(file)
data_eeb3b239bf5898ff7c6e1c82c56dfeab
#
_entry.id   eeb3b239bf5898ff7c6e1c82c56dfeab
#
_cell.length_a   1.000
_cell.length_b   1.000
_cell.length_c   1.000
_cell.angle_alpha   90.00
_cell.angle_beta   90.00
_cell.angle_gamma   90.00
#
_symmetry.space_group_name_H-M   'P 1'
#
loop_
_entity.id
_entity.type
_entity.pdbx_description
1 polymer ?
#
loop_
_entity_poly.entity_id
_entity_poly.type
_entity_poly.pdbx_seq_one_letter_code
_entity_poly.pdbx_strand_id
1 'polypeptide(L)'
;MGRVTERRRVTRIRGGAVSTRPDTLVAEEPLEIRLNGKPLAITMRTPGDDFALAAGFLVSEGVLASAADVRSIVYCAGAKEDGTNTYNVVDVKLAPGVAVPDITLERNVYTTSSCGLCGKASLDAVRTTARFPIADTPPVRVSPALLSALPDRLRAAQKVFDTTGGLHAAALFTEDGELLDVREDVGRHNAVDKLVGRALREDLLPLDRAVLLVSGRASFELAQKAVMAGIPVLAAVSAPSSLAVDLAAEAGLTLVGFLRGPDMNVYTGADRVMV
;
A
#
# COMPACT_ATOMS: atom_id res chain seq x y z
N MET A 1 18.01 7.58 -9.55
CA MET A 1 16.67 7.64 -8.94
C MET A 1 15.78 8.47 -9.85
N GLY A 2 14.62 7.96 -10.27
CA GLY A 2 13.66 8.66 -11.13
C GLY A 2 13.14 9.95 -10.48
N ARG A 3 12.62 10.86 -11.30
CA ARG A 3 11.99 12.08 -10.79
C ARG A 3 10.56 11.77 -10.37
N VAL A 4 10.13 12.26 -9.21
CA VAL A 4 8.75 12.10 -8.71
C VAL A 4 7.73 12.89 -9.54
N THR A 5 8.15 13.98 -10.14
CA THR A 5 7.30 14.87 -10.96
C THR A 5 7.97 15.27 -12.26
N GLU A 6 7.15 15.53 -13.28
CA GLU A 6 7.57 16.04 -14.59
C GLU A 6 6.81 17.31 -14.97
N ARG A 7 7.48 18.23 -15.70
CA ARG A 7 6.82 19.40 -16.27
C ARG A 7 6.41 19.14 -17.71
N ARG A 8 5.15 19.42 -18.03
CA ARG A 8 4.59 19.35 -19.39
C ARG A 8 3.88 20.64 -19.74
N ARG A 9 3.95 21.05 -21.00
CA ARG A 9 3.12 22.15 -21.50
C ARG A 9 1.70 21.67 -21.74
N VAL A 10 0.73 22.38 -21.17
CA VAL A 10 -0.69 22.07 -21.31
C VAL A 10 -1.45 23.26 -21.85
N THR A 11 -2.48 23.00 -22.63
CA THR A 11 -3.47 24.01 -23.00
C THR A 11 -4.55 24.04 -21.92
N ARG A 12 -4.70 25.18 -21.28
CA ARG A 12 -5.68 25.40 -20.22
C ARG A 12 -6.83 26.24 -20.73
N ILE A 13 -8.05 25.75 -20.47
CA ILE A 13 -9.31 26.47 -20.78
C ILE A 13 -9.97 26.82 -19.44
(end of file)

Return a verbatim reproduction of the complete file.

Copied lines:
data_eeb3b239bf5898ff7c6e1c82c56dfeab
#
_entry.id   eeb3b239bf5898ff7c6e1c82c56dfeab
#
_cell.length_a   1.000
_cell.length_b   1.000
_cell.length_c   1.000
_cell.angle_alpha   90.00
_cell.angle_beta   90.00
_cell.angle_gamma   90.00
#
_symmetry.space_group_name_H-M   'P 1'
#
loop_
_entity.id
_entity.type
_entity.pdbx_description
1 polymer ?
#
loop_
_entity_poly.entity_id
_entity_poly.type
_entity_poly.pdbx_seq_one_letter_code
_entity_poly.pdbx_strand_id
1 'polypeptide(L)'
;MGRVTERRRVTRIRGGAVSTRPDTLVAEEPLEIRLNGKPLAITMRTPGDDFALAAGFLVSEGVLASAADVRSIVYCAGAKEDGTNTYNVVDVKLAPGVAVPDITLERNVYTTSSCGLCGKASLDAVRTTARFPIADTPPVRVSPALLSALPDRLRAAQKVFDTTGGLHAAALFTEDGELLDVREDVGRHNAVDKLVGRALREDLLPLDRAVLLVSGRASFELAQKAVMAGIPVLAAVSAPSSLAVDLAAEAGLTLVGFLRGPDMNVYTGADRVMV
;
A
#
# COMPACT_ATOMS: atom_id res chain seq x y z
N MET A 1 18.01 7.58 -9.55
CA MET A 1 16.67 7.64 -8.94
C MET A 1 15.78 8.47 -9.85
N GLY A 2 14.62 7.96 -10.27
CA GLY A 2 13.66 8.66 -11.13
C GLY A 2 13.14 9.95 -10.48
N ARG A 3 12.62 10.86 -11.30
CA ARG A 3 11.99 12.08 -10.79
C ARG A 3 10.56 11.77 -10.37
N VAL A 4 10.13 12.26 -9.21
CA VAL A 4 8.75 12.10 -8.71
C VAL A 4 7.73 12.89 -9.54
N THR A 5 8.15 13.98 -10.14
CA THR A 5 7.30 14.87 -10.96
C THR A 5 7.97 15.27 -12.26
N GLU A 6 7.15 15.53 -13.28
CA GLU A 6 7.57 16.04 -14.59
C GLU A 6 6.81 17.31 -14.97
N ARG A 7 7.48 18.23 -15.70
CA ARG A 7 6.82 19.40 -16.27
C ARG A 7 6.41 19.14 -17.71
N ARG A 8 5.15 19.42 -18.03
CA ARG A 8 4.59 19.35 -19.39
C ARG A 8 3.88 20.64 -19.74
N ARG A 9 3.95 21.05 -21.00
CA ARG A 9 3.12 22.15 -21.50
C ARG A 9 1.70 21.67 -21.74
N VAL A 10 0.73 22.38 -21.17
CA VAL A 10 -0.69 22.07 -21.31
C VAL A 10 -1.45 23.26 -21.85
N THR A 11 -2.48 23.00 -22.63
CA THR A 11 -3.47 24.01 -23.00
C THR A 11 -4.55 24.04 -21.92
N ARG A 12 -4.70 25.18 -21.28
CA ARG A 12 -5.68 25.40 -20.22
C ARG A 12 -6.83 26.24 -20.73
N ILE A 13 -8.05 25.75 -20.47
CA ILE A 13 -9.31 26.47 -20.78
C ILE A 13 -9.97 26.82 -19.44